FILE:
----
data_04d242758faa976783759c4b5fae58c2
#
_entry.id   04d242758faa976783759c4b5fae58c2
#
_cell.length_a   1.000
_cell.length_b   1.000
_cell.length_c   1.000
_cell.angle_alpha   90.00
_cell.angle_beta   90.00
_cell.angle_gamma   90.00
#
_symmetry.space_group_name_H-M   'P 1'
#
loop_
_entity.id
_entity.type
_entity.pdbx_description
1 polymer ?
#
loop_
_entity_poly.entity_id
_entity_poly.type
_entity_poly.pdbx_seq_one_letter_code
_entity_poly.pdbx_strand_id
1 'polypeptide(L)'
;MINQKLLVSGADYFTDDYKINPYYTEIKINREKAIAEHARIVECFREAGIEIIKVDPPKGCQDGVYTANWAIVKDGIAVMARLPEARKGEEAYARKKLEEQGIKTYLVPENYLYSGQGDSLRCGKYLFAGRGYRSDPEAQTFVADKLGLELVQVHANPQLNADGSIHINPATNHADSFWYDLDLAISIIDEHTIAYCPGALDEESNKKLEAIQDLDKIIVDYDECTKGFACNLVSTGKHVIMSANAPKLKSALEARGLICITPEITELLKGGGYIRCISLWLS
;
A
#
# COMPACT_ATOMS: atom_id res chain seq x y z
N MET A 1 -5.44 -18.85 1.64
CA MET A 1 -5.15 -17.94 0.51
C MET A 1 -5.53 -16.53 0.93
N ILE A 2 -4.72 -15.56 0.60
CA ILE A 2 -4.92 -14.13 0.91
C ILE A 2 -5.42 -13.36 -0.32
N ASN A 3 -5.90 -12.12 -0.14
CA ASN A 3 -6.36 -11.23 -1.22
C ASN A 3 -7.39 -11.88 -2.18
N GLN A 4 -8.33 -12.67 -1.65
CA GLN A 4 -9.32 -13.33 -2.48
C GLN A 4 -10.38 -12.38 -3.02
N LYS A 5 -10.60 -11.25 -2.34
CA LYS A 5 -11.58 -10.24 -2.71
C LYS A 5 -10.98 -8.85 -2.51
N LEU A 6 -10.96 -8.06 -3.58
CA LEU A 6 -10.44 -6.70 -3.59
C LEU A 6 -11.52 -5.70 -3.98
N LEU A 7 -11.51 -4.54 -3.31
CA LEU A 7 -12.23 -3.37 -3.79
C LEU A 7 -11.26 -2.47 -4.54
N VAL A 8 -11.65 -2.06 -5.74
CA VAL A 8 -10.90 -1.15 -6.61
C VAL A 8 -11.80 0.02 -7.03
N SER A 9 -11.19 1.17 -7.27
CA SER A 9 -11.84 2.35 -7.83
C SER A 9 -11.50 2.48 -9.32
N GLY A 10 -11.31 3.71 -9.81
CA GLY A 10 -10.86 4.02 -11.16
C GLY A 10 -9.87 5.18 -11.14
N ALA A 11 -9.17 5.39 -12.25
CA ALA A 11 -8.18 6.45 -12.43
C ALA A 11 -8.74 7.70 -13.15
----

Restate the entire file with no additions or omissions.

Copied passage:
data_04d242758faa976783759c4b5fae58c2
#
_entry.id   04d242758faa976783759c4b5fae58c2
#
_cell.length_a   1.000
_cell.length_b   1.000
_cell.length_c   1.000
_cell.angle_alpha   90.00
_cell.angle_beta   90.00
_cell.angle_gamma   90.00
#
_symmetry.space_group_name_H-M   'P 1'
#
loop_
_entity.id
_entity.type
_entity.pdbx_description
1 polymer ?
#
loop_
_entity_poly.entity_id
_entity_poly.type
_entity_poly.pdbx_seq_one_letter_code
_entity_poly.pdbx_strand_id
1 'polypeptide(L)'
;MINQKLLVSGADYFTDDYKINPYYTEIKINREKAIAEHARIVECFREAGIEIIKVDPPKGCQDGVYTANWAIVKDGIAVMARLPEARKGEEAYARKKLEEQGIKTYLVPENYLYSGQGDSLRCGKYLFAGRGYRSDPEAQTFVADKLGLELVQVHANPQLNADGSIHINPATNHADSFWYDLDLAISIIDEHTIAYCPGALDEESNKKLEAIQDLDKIIVDYDECTKGFACNLVSTGKHVIMSANAPKLKSALEARGLICITPEITELLKGGGYIRCISLWLS
;
A
#
# COMPACT_ATOMS: atom_id res chain seq x y z
N MET A 1 -5.44 -18.85 1.64
CA MET A 1 -5.15 -17.94 0.51
C MET A 1 -5.53 -16.53 0.93
N ILE A 2 -4.72 -15.56 0.60
CA ILE A 2 -4.92 -14.13 0.91
C ILE A 2 -5.42 -13.36 -0.32
N ASN A 3 -5.90 -12.12 -0.14
CA ASN A 3 -6.36 -11.23 -1.22
C ASN A 3 -7.39 -11.88 -2.18
N GLN A 4 -8.33 -12.67 -1.65
CA GLN A 4 -9.32 -13.33 -2.48
C GLN A 4 -10.38 -12.38 -3.02
N LYS A 5 -10.60 -11.25 -2.34
CA LYS A 5 -11.58 -10.24 -2.71
C LYS A 5 -10.98 -8.85 -2.51
N LEU A 6 -10.96 -8.06 -3.58
CA LEU A 6 -10.44 -6.70 -3.59
C LEU A 6 -11.52 -5.70 -3.98
N LEU A 7 -11.51 -4.54 -3.31
CA LEU A 7 -12.23 -3.37 -3.79
C LEU A 7 -11.26 -2.47 -4.54
N VAL A 8 -11.65 -2.06 -5.74
CA VAL A 8 -10.90 -1.15 -6.61
C VAL A 8 -11.80 0.02 -7.03
N SER A 9 -11.19 1.17 -7.27
CA SER A 9 -11.84 2.35 -7.83
C SER A 9 -11.50 2.48 -9.32
N GLY A 10 -11.31 3.71 -9.81
CA GLY A 10 -10.86 4.02 -11.16
C GLY A 10 -9.87 5.18 -11.14
N ALA A 11 -9.17 5.39 -12.25
CA ALA A 11 -8.18 6.45 -12.43
C ALA A 11 -8.74 7.70 -13.15